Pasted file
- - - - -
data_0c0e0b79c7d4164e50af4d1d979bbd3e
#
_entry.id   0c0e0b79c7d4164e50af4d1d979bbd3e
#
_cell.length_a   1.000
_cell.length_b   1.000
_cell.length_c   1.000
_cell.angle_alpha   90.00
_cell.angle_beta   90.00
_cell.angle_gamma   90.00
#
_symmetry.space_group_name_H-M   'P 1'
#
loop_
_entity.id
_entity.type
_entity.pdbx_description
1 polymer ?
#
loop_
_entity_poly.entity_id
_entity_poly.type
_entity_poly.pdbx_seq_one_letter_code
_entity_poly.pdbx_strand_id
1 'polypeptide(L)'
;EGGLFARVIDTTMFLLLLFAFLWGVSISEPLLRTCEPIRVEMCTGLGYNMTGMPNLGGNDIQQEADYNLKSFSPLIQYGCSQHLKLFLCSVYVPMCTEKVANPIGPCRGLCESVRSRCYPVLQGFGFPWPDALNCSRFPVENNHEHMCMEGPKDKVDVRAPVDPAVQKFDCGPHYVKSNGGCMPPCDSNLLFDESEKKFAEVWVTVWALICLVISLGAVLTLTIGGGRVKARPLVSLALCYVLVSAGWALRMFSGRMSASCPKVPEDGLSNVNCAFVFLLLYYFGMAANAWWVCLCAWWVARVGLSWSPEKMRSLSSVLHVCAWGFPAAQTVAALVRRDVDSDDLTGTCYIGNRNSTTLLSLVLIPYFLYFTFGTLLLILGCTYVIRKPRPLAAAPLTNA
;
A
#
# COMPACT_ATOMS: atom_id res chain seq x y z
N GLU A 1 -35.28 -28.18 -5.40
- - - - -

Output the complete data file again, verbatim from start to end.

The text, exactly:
data_0c0e0b79c7d4164e50af4d1d979bbd3e
#
_entry.id   0c0e0b79c7d4164e50af4d1d979bbd3e
#
_cell.length_a   1.000
_cell.length_b   1.000
_cell.length_c   1.000
_cell.angle_alpha   90.00
_cell.angle_beta   90.00
_cell.angle_gamma   90.00
#
_symmetry.space_group_name_H-M   'P 1'
#
loop_
_entity.id
_entity.type
_entity.pdbx_description
1 polymer ?
#
loop_
_entity_poly.entity_id
_entity_poly.type
_entity_poly.pdbx_seq_one_letter_code
_entity_poly.pdbx_strand_id
1 'polypeptide(L)'
;EGGLFARVIDTTMFLLLLFAFLWGVSISEPLLRTCEPIRVEMCTGLGYNMTGMPNLGGNDIQQEADYNLKSFSPLIQYGCSQHLKLFLCSVYVPMCTEKVANPIGPCRGLCESVRSRCYPVLQGFGFPWPDALNCSRFPVENNHEHMCMEGPKDKVDVRAPVDPAVQKFDCGPHYVKSNGGCMPPCDSNLLFDESEKKFAEVWVTVWALICLVISLGAVLTLTIGGGRVKARPLVSLALCYVLVSAGWALRMFSGRMSASCPKVPEDGLSNVNCAFVFLLLYYFGMAANAWWVCLCAWWVARVGLSWSPEKMRSLSSVLHVCAWGFPAAQTVAALVRRDVDSDDLTGTCYIGNRNSTTLLSLVLIPYFLYFTFGTLLLILGCTYVIRKPRPLAAAPLTNA
;
A
#
# COMPACT_ATOMS: atom_id res chain seq x y z
N GLU A 1 -35.28 -28.18 -5.40